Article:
The second design flow is a misalignment of the impact descriptions. That is the case if the decision maker is not indifferent between impacts on different values within the same impact category. Indifferent means that no answer can be given to the question what impact is preferred, e.g. a serious safety incident or serious reputational damage. If there still is a preference, the values are not properly aligned. Ideally this indifference is also the willingness to pay, at least with regard to the alignment between the financial and non-financial values. In plain English that means that one is willing to spend the corresponding amount in the financial column to prevent the impact from happening. This helps in developing mitigations, as mitigations that would cost more could be abandoned early and mitigations costing less could be quickly employed. Improper alignment in the end means that a high risk has not the same meaning for all values.
Below is a risk matrix complying with the basic design requirements.
The risk matrix is a tool for evaluating risks. Risks are events with a likelihood and an impact. A risk matrix is not fit for evaluating the system performance, as that is not an event but the combined impact of a large number of events. If the system performance is judged against the risk matrix, the outcome is most likely unacceptable. For example, the total costs of running an organization are virtually always in the top category. If that occurs every year (and OPEX has the tendency to do so) there is something wrong.
Furthermore, the variation of system performances is typically measured in percentages whereas risks are estimated in an order of magnitude. Risk matrices therefore hardly will discriminate between performances a factor of two apart. But from a management perspective a change by a factor of two is a huge difference. If the performance evaluation is forced into the risk matrix this will result in a serious deformation and imbalance of the matrix which will make the use for which the risk matrix was intended in the first place almost impossible.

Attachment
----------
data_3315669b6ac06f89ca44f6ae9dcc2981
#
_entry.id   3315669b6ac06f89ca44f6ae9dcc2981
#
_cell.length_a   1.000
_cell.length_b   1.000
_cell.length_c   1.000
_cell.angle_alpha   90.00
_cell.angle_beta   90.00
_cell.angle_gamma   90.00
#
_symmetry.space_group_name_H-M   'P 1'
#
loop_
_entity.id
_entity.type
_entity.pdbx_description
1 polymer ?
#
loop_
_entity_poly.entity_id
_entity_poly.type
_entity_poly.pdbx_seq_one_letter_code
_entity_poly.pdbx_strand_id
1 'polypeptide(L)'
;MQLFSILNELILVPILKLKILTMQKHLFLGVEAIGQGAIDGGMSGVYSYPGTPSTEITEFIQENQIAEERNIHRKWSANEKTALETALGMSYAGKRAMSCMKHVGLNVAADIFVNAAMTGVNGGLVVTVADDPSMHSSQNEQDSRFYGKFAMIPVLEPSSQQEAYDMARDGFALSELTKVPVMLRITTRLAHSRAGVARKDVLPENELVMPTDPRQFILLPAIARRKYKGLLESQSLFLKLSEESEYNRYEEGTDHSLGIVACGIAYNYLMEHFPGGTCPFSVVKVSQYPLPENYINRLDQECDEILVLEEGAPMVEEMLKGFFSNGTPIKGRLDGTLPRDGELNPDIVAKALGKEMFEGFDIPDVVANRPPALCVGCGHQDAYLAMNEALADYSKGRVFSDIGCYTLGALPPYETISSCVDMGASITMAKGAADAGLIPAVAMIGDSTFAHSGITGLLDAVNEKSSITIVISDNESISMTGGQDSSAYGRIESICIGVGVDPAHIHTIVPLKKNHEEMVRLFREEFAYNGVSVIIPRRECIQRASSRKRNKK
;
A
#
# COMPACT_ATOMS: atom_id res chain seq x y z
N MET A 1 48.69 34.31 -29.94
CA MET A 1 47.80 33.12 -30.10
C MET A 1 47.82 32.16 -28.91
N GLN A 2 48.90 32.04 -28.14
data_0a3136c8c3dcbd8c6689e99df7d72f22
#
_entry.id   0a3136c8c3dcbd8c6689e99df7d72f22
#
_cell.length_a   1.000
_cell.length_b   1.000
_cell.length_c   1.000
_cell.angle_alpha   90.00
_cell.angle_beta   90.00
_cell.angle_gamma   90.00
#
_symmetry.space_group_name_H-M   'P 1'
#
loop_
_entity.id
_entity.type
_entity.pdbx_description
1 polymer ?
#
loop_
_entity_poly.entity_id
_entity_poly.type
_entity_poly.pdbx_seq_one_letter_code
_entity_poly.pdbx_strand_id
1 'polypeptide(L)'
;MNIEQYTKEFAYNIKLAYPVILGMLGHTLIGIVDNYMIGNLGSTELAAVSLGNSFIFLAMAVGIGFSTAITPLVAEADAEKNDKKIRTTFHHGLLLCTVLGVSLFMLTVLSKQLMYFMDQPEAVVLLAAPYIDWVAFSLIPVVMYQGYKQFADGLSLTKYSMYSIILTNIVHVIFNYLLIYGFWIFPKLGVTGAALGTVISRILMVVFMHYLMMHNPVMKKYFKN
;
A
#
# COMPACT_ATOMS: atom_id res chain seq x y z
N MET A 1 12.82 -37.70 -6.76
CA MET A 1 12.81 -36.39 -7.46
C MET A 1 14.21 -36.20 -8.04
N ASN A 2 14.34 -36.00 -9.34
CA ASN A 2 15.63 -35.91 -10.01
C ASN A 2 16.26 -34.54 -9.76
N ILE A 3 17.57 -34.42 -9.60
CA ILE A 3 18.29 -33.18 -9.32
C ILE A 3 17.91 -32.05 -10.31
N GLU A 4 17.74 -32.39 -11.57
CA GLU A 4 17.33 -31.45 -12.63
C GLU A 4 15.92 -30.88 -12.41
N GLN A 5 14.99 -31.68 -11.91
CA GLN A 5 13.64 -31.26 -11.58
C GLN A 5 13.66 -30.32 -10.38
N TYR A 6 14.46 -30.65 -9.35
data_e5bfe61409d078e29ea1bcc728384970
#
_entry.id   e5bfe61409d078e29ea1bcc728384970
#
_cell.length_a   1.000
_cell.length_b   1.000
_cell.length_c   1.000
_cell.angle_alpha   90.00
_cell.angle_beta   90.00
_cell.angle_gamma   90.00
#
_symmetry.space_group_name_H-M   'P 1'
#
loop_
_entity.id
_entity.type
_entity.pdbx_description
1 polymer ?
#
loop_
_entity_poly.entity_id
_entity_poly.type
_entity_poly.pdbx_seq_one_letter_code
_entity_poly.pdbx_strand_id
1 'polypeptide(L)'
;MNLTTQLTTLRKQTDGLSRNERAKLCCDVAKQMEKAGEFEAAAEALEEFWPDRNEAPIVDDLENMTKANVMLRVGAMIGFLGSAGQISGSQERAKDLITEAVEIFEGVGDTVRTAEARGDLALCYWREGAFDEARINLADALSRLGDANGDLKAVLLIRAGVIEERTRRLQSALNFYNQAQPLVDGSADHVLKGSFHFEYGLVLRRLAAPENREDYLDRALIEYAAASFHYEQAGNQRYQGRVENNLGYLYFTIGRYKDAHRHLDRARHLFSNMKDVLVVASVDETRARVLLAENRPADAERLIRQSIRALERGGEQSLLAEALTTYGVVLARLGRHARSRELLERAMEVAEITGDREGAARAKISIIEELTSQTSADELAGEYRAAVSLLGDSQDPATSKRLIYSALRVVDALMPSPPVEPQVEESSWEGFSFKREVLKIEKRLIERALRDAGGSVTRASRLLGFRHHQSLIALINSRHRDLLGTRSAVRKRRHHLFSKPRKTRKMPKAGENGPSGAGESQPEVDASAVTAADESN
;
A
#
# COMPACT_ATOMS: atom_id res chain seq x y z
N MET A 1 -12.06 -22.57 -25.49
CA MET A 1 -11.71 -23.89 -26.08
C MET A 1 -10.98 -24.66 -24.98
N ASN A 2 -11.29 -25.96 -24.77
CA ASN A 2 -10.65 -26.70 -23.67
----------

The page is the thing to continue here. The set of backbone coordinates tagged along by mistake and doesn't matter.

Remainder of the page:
Another operational error is that the evaluation by means of the matrix can be on level off. By dividing the continuum of likelihood and impact into discrete categories a small change in the boundary values between the categories can result a different verdict. A high risk (e.g. 1,5 M impact about once every 10 years) would become medium if the boundary between serious and catastrophic was 2M instead of 1M. Fortunately the shift will be no more than one category. However, using the risk matrix beyond this resolution can result in errors. This is almost certainly the case when the risk matrix is used for making decisions on mitigations, which happens to be a common practice. For decision making it is better to use the expected value (expressed on a continuous scale) instead of the risk level (a discrete scale). Within the same risk level the expected value spreads over 2 orders of magnitude (in the above matrix) which can make a difference in the cost effectiveness of the mitigation. Risk levels are only useful in determining what risks to analyze for mitigation development.
Summarizing one could state that in the design and use so many errors can be made that a risk matrix is an accident waiting to happen. In that light, some standardization might not be a bad idea.
Ype Wijnia is partner at AssetResolutions BV, a company he co-founded with John de Croon. In turn, they give their vision on an aspect of asset management in a weekly column. The columns are published on the website of AssetResolutions, http://www.assetresolutions.nl/en/column
 The exception is the energy distribution industry in the Netherlands, where the matrix of Enexis (developed by the author of this column) has been broadly accepted.